Recently, it has been shown that B cell activation is involved in the pathogenesis of diabetic retinopathy (Liu et al., 2020) and RPE cells can inhibit B cell activation (Sugita et al., 2010). Therefore, it could be possible that subthreshold micropulse laser could also activate RPE cells to suppress B cell activation.
The main limitations of our study are the non-randomized design and the short-term follow-up (6 months). In addition, to conclude that there is no effect on visual field sensitivity, tests such as micro perimeter should be performed.
In conclusion, this pilot study has shown the efficacy and safety of SMYL laser in vitrectomized eyes in comparison with observed eyes, suggesting its early use in the management of persistent macular edema following PPV for TDME.
A further prospective randomized study could evaluate if different anatomical features of DME, such as subretinal fluid or HRS, could have a different response to SMYL treatment.
In addition, prospective randomized studies are required to compare the efficacy of SMYL treatment with other treatment procedures, such as IVT of anti-VEGF drugs or steroids, used to treat DME in vitrectomized eyes.
Data Availability Statement
The raw data supporting the conclusion of this article will be made available by the authors without undue reservation.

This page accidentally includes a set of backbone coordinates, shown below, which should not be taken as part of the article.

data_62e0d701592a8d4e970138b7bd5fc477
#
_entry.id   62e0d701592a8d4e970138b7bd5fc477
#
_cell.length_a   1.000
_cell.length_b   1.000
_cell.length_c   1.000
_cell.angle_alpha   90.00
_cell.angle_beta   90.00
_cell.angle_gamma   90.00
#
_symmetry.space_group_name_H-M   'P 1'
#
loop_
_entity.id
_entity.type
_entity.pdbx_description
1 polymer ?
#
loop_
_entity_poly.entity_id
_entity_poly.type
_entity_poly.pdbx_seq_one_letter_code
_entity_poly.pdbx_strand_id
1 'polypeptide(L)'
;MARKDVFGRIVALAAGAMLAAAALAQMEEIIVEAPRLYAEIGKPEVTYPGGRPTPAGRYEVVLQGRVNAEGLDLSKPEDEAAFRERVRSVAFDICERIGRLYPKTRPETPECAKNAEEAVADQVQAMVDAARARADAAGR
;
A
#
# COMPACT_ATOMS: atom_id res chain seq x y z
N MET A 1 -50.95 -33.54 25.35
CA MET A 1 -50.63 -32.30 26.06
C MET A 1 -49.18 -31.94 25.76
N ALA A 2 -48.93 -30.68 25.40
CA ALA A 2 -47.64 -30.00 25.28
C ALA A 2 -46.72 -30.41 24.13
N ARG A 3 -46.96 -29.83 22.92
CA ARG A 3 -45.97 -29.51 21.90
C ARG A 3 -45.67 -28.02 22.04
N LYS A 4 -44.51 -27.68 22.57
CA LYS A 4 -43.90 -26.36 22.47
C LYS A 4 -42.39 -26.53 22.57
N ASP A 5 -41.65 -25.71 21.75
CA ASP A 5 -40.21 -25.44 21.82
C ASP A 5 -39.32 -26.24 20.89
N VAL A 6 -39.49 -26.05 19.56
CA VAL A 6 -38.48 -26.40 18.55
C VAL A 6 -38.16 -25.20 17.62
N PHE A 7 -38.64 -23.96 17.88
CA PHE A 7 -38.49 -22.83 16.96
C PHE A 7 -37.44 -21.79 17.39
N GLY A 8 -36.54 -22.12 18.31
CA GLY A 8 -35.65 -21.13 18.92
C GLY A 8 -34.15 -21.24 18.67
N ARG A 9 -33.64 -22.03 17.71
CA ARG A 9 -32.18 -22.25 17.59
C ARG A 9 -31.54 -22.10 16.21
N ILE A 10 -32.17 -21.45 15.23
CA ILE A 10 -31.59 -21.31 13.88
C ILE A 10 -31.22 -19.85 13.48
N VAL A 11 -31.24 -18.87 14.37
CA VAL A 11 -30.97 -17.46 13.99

The studies involving human participants were reviewed and approved by the Institutional Review Board (n° KE-0254/132/2019). The patients/participants provided their written informed consent to participate in this study.
VB, MT, SZ, CPa, CC, and GR made substantial contributions to conception, design, and interpretation of data. LG, VB, AL, AR, MF, NC, and MT carried out formal analysis of data. VB, GR, NC, MT, CPa, KN, RR, CB, and MT wrote the initial draft of the manuscript. CB, LG, CPi, MJ, KN, TA, MV, KJ, CC, and IM reviewed the manuscript critically for important intellectual content and gave final approval of the version to be submitted.
This research was funded by the University of Catania research grant PIAno inCEntivi RIcerca (PIACERI) Ateneo 2020/2022 (NanoRET). GR was supported by the PON AIM R&I 2014–2020—E66C18001260007.
Conflict of Interest
The authors declare that the research was conducted in the absence of any commercial or financial relationships that could be construed as a potential conflict of interest.